Normally, this is the point in the interview where an imminently departing sportsperson utters the cliche of retiring without regret. However, should Berg take his leave with his run since his last senior-level century, dating back to 2011, extended there is little doubt he will be a tinge rueful.

Berg's two hundreds in 2010 and 2011 are sandwiched by four scores in the 90s. Since his last ton against Leicestershire at Grace Road he has twice finished on 99, run out by Sussex's Matt Hobden in 2015 and then left stranded one short of the landmark against Yorkshire two years later. Set against 450 wickets is a return of two centuries and 37 fifties.

"I've had a couple of close shaves along the way. I'm going to play a bit more freedom this year, which should hopefully stand the club in good stead."

Only when Berg finally hangs up his bowling boots and batting helmet for the final time will he be able to pursue his real passion on an exclusive basis. While hunger and talent have inspired his playing career, pure infatuation will fuel the next step.

Ever since his teenage years, Berg has experienced a buzz for coaching which his playing days have never rivalled. From obtaining his Level Three certificate, working at Ryan Maron Cricket School of Excellence with Jonty Rhodes, running Chance to Shine out of seven Hertfordshire schools or working alongside Martin Bicknell at Charterhouse, a desire to help others has run through his entire adult life.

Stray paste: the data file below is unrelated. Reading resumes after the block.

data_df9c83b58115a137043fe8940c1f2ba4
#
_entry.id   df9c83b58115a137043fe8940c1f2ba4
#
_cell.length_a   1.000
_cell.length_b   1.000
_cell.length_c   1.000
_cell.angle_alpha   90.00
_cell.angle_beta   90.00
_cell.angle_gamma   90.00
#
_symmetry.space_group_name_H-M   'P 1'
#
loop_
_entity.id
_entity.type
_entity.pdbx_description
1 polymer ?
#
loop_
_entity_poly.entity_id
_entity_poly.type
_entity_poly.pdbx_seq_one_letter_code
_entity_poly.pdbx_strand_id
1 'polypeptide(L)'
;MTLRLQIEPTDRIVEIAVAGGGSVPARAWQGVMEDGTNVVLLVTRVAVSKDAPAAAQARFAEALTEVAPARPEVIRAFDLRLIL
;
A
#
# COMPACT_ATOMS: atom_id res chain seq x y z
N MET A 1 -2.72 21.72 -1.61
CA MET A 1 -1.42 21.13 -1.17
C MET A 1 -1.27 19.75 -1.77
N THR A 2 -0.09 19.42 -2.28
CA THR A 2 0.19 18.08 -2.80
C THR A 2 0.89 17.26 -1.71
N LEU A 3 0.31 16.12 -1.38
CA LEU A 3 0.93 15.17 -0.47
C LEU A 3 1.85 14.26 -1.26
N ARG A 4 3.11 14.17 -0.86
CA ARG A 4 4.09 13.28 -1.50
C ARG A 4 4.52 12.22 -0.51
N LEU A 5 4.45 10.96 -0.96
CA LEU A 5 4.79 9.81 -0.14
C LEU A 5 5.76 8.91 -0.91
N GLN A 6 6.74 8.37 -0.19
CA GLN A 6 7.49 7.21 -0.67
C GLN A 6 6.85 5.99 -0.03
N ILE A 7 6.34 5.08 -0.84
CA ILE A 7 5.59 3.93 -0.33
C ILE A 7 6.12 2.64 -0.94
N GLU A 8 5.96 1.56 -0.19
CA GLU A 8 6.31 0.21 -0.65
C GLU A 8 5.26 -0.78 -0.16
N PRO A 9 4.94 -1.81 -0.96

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Amid a playing career dogged by undulations, nurturing others has been Berg's sanctuary.

"I've always enjoyed success in my peers and I've always found that happens a lot in coaching," said the head of Gareth Berg Coaching. "I've had a lot of time in the coaching side of things where I've seen kids progress in school or club cricket and enjoyed that progression. That satisfies me. I like to see kids getting better at the game and moving on into the next phase. That's rewarding.